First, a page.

Interesting Old Town Paddling Canoe

Kathryn Klos

squirrel whisperer
Looked up a canoe currently for sale on eBay and found it to be a model I hadn't seen before--- the paddling canoe. I attached the scan below. The canoe is 15 feet (looks longer in the listing!)-- a guide special grade with open spruce gunwales, oak decks, seat frames and thwarts, a keel and sponsons. In the picture it has half ribs, outside stems and a keelson... those things may be indicated on the record but simply don't show up in the scan (sometimes quotation marks look like smudges and vice-versa).

I'm not planning to bid but am curious about this model. It's pictured with an outboard motor and appears to be built for that option... so, why call it a "paddling" canoe?

Also, is the ring on the front an example of a bob stay?

Attached picture of canoe is from the listing below:


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Kathryn Klos said:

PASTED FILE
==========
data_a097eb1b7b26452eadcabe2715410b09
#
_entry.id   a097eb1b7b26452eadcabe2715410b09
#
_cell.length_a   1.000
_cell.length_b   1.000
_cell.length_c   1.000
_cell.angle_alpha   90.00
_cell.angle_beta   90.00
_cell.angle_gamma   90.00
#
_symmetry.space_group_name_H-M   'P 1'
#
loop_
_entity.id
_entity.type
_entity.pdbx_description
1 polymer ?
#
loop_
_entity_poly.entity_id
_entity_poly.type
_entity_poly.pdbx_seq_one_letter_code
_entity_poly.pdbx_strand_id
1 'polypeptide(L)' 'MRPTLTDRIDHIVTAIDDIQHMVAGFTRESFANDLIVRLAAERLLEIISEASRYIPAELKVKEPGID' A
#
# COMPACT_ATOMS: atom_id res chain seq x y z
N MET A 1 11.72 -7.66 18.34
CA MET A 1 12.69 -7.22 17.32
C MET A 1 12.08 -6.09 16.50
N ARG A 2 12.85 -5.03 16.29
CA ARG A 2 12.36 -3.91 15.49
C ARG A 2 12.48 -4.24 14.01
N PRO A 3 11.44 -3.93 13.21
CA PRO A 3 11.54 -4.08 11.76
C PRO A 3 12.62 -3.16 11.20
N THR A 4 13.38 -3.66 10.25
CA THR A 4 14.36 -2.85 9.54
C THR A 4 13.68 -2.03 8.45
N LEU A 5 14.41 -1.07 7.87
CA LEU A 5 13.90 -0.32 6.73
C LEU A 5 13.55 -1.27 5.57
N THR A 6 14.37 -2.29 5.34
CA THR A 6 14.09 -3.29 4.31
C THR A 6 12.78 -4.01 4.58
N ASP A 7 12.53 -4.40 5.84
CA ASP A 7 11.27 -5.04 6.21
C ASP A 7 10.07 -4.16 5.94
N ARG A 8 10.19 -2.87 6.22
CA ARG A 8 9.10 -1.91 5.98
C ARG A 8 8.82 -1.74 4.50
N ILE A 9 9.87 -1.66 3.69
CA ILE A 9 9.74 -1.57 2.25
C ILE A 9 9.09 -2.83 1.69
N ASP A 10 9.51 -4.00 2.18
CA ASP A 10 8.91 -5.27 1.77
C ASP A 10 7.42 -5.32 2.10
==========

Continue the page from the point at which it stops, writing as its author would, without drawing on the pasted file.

why call it a "paddling" canoe? Also, is the ring on the front an example of a bob stay?

The complete model name is "Square-End Paddling Canoe" as shown on page 14 of the 1932 catalog so I suspect that the person filling out the build record just didn't want to try writing the full name in that small space. The record shown at shows the difficulty of using a more complete name.

The original build record does not specify a painter ring or bob stay so this was probably added after it left the factory. The location is consistent with a typical painter ring since a bob stay would usually be much closer to the water line.

I had a 1938 square stern paddling canoe that was 15' long and had sponsons. I restored it without the sponsons. There is a photo of it on my website. I don't know why it is called a paddling canoe. It came with swivel lock oar locks. I suppose it could have been paddled, but it was a real tank and would have been much easier to row. Wish I still had it.......would have made a dynamite row trolling boat for muskie fishing.